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Cinnamomum burmannii, also known as Indonesian cinnamon, Padang cassia, Batavia cassia, or korintje, is one of several plants in the genus Cinnamomum whose bark is sold as the spice cinnamon.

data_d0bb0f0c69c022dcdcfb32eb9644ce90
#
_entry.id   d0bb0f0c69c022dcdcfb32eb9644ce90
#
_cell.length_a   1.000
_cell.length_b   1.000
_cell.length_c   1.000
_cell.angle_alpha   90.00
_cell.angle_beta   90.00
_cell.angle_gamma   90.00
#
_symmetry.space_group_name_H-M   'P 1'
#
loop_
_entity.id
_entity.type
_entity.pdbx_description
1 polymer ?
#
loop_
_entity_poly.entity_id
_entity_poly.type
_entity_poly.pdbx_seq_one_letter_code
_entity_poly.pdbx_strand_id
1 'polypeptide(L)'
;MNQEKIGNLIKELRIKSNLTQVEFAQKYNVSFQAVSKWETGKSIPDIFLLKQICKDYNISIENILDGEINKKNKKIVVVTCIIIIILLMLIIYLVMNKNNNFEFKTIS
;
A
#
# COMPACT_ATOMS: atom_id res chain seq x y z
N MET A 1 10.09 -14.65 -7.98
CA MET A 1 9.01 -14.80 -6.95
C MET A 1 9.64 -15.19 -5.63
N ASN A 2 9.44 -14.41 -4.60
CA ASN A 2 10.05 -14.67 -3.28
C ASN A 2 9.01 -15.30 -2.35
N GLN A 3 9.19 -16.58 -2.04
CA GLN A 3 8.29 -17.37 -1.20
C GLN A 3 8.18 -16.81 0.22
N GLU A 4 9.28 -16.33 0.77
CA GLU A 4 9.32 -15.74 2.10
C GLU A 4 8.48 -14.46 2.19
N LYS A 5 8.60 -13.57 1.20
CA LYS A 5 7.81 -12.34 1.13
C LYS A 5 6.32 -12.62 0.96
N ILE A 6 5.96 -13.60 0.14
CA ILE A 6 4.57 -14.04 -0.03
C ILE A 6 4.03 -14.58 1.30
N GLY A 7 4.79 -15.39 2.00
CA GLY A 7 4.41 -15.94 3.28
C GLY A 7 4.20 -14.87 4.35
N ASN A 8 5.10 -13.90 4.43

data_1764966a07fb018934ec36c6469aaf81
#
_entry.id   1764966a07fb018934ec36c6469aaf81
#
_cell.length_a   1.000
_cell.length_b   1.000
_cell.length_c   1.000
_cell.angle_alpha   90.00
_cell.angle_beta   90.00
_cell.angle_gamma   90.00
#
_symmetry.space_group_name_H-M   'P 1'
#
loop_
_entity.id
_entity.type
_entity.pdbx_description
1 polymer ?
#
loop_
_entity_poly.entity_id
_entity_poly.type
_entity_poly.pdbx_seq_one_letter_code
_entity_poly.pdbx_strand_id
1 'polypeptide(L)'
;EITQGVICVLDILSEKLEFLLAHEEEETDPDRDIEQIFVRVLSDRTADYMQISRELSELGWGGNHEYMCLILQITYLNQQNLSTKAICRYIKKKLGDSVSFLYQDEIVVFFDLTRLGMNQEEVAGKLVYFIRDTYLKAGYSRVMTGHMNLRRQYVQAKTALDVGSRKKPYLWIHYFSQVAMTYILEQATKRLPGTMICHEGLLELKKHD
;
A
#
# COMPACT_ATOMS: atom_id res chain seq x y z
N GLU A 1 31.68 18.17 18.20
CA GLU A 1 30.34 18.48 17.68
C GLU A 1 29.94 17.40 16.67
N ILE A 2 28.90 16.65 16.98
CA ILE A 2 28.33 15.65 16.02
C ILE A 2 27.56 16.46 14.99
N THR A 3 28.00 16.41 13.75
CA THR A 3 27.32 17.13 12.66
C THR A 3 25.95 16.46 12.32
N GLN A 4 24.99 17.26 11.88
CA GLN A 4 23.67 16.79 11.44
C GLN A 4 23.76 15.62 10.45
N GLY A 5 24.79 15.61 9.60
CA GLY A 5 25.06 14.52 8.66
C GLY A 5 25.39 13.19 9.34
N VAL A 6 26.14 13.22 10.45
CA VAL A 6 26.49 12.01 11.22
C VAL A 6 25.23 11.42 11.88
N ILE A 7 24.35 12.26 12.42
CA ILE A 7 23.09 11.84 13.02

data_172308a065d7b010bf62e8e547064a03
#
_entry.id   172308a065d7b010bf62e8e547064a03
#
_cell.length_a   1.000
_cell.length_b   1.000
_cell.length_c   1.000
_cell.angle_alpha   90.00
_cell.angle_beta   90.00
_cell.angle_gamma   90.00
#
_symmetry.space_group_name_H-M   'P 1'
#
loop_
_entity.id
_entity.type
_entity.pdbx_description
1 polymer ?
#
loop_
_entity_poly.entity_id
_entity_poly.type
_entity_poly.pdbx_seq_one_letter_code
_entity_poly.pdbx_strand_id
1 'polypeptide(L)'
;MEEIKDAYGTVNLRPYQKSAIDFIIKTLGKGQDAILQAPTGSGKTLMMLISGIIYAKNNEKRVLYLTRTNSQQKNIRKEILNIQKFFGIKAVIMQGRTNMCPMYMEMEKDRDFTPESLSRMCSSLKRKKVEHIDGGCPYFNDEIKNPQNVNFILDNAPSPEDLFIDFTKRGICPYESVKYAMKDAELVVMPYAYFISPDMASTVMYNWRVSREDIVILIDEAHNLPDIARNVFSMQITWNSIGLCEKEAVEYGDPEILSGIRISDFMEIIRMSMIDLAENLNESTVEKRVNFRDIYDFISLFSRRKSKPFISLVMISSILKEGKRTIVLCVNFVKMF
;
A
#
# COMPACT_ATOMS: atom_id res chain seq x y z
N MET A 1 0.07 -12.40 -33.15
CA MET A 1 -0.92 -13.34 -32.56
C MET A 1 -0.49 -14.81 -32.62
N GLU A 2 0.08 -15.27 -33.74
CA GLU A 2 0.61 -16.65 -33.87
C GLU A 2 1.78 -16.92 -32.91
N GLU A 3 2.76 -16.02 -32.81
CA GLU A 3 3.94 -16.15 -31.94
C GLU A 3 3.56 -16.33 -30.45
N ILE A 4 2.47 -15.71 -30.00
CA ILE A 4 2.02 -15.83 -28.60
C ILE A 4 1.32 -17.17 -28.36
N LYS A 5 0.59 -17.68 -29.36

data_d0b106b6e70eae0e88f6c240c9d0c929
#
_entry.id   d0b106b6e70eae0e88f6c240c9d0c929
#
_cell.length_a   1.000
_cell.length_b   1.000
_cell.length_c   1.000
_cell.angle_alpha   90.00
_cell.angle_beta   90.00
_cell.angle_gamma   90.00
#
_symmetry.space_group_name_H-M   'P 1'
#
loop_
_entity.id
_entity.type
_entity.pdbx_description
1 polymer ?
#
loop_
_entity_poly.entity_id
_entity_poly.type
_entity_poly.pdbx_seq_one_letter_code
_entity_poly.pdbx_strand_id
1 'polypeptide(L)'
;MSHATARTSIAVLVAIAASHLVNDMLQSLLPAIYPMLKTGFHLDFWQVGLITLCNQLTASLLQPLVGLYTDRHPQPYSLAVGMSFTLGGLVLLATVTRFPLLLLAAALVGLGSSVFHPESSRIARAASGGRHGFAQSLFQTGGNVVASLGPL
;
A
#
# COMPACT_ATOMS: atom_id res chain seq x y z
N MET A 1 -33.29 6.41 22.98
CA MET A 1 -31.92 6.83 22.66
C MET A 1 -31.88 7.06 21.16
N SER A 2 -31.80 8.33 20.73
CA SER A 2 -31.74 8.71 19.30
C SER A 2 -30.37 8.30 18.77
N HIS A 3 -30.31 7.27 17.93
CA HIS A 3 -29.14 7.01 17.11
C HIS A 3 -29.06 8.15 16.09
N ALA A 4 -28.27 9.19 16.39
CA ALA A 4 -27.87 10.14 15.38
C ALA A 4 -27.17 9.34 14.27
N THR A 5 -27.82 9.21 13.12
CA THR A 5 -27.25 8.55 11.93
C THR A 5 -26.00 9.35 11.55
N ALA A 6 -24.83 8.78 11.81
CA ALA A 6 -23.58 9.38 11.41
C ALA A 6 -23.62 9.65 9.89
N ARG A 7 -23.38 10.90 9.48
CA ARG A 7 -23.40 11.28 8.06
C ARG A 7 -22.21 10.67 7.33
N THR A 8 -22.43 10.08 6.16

Korintji cinnamon was brought to Egypt around 500 B.C. where it became a valued additive to their embalming mixtures. The Greeks, Romans and ancient Hebrews were the first to use cassia bark as a cooking spice. They also made perfumes with it, and used it for medicinal purposes. The Judeo-Christian bible suggests that it was part of the anointing oil used by Moses. Cinnamon migrated with the Romans. It was established for culinary use by the 17th century in Europe.